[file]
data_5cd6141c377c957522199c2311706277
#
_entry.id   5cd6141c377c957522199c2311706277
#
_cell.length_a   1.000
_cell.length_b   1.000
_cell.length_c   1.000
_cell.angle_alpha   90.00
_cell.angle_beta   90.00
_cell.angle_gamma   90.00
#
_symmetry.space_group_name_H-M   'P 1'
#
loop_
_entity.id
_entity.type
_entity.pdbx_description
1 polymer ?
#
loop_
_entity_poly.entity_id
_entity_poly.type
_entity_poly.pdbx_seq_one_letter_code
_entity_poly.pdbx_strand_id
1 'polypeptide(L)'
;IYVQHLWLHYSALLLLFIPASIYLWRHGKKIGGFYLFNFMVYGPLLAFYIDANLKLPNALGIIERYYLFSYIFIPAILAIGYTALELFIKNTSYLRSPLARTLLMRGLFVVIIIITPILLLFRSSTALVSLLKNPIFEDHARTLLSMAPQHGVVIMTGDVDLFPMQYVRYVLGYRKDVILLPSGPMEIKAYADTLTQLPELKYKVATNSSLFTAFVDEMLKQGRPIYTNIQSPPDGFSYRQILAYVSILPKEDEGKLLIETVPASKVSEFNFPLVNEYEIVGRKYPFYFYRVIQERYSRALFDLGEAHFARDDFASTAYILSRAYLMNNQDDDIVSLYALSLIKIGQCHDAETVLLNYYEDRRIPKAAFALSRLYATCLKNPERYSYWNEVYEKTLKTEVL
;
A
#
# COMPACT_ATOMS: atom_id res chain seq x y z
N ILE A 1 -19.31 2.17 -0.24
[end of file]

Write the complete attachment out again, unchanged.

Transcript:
data_5cd6141c377c957522199c2311706277
#
_entry.id   5cd6141c377c957522199c2311706277
#
_cell.length_a   1.000
_cell.length_b   1.000
_cell.length_c   1.000
_cell.angle_alpha   90.00
_cell.angle_beta   90.00
_cell.angle_gamma   90.00
#
_symmetry.space_group_name_H-M   'P 1'
#
loop_
_entity.id
_entity.type
_entity.pdbx_description
1 polymer ?
#
loop_
_entity_poly.entity_id
_entity_poly.type
_entity_poly.pdbx_seq_one_letter_code
_entity_poly.pdbx_strand_id
1 'polypeptide(L)'
;IYVQHLWLHYSALLLLFIPASIYLWRHGKKIGGFYLFNFMVYGPLLAFYIDANLKLPNALGIIERYYLFSYIFIPAILAIGYTALELFIKNTSYLRSPLARTLLMRGLFVVIIIITPILLLFRSSTALVSLLKNPIFEDHARTLLSMAPQHGVVIMTGDVDLFPMQYVRYVLGYRKDVILLPSGPMEIKAYADTLTQLPELKYKVATNSSLFTAFVDEMLKQGRPIYTNIQSPPDGFSYRQILAYVSILPKEDEGKLLIETVPASKVSEFNFPLVNEYEIVGRKYPFYFYRVIQERYSRALFDLGEAHFARDDFASTAYILSRAYLMNNQDDDIVSLYALSLIKIGQCHDAETVLLNYYEDRRIPKAAFALSRLYATCLKNPERYSYWNEVYEKTLKTEVL
;
A
#
# COMPACT_ATOMS: atom_id res chain seq x y z
N ILE A 1 -19.31 2.17 -0.24